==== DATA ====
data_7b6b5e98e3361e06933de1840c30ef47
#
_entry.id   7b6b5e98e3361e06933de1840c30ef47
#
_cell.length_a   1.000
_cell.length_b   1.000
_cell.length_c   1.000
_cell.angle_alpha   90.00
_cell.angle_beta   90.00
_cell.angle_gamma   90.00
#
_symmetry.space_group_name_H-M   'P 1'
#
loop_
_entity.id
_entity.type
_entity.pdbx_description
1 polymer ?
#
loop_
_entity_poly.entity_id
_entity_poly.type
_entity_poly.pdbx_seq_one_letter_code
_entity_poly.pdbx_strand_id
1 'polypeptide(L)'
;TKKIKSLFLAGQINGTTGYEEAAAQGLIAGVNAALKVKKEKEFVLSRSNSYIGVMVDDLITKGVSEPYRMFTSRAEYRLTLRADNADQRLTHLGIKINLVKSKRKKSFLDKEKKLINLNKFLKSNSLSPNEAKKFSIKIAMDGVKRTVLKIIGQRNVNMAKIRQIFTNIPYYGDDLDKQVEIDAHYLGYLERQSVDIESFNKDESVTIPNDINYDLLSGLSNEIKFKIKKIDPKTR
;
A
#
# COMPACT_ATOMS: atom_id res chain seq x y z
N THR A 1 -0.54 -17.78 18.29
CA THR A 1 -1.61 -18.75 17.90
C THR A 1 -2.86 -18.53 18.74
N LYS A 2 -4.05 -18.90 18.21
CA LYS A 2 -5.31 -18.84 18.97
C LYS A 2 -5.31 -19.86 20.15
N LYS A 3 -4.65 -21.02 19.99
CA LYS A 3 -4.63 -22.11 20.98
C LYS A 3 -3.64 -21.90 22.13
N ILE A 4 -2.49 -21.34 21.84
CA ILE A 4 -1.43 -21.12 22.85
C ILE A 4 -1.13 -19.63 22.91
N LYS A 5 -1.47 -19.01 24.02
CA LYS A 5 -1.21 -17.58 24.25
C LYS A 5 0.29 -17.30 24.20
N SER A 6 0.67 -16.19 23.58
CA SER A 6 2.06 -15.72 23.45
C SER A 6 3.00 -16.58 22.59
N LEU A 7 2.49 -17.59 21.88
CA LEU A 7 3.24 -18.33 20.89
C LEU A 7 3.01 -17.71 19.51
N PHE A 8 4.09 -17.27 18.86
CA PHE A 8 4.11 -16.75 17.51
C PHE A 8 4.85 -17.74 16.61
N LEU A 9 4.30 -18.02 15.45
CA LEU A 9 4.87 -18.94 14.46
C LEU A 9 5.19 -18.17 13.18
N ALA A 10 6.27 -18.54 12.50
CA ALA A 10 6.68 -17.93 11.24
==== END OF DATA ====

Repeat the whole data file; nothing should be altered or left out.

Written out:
data_7b6b5e98e3361e06933de1840c30ef47
#
_entry.id   7b6b5e98e3361e06933de1840c30ef47
#
_cell.length_a   1.000
_cell.length_b   1.000
_cell.length_c   1.000
_cell.angle_alpha   90.00
_cell.angle_beta   90.00
_cell.angle_gamma   90.00
#
_symmetry.space_group_name_H-M   'P 1'
#
loop_
_entity.id
_entity.type
_entity.pdbx_description
1 polymer ?
#
loop_
_entity_poly.entity_id
_entity_poly.type
_entity_poly.pdbx_seq_one_letter_code
_entity_poly.pdbx_strand_id
1 'polypeptide(L)'
;TKKIKSLFLAGQINGTTGYEEAAAQGLIAGVNAALKVKKEKEFVLSRSNSYIGVMVDDLITKGVSEPYRMFTSRAEYRLTLRADNADQRLTHLGIKINLVKSKRKKSFLDKEKKLINLNKFLKSNSLSPNEAKKFSIKIAMDGVKRTVLKIIGQRNVNMAKIRQIFTNIPYYGDDLDKQVEIDAHYLGYLERQSVDIESFNKDESVTIPNDINYDLLSGLSNEIKFKIKKIDPKTR
;
A
#
# COMPACT_ATOMS: atom_id res chain seq x y z
N THR A 1 -0.54 -17.78 18.29
CA THR A 1 -1.61 -18.75 17.90
C THR A 1 -2.86 -18.53 18.74
N LYS A 2 -4.05 -18.90 18.21
CA LYS A 2 -5.31 -18.84 18.97
C LYS A 2 -5.31 -19.86 20.15
N LYS A 3 -4.65 -21.02 19.99
CA LYS A 3 -4.63 -22.11 20.98
C LYS A 3 -3.64 -21.90 22.13
N ILE A 4 -2.49 -21.34 21.84
CA ILE A 4 -1.43 -21.12 22.85
C ILE A 4 -1.13 -19.63 22.91
N LYS A 5 -1.47 -19.01 24.02
CA LYS A 5 -1.21 -17.58 24.25
C LYS A 5 0.29 -17.30 24.20
N SER A 6 0.67 -16.19 23.58
CA SER A 6 2.06 -15.72 23.45
C SER A 6 3.00 -16.58 22.59
N LEU A 7 2.49 -17.59 21.88
CA LEU A 7 3.24 -18.33 20.89
C LEU A 7 3.01 -17.71 19.51
N PHE A 8 4.09 -17.27 18.86
CA PHE A 8 4.11 -16.75 17.51
C PHE A 8 4.85 -17.74 16.61
N LEU A 9 4.30 -18.02 15.45
CA LEU A 9 4.87 -18.94 14.46
C LEU A 9 5.19 -18.17 13.18
N ALA A 10 6.27 -18.54 12.50
CA ALA A 10 6.68 -17.93 11.24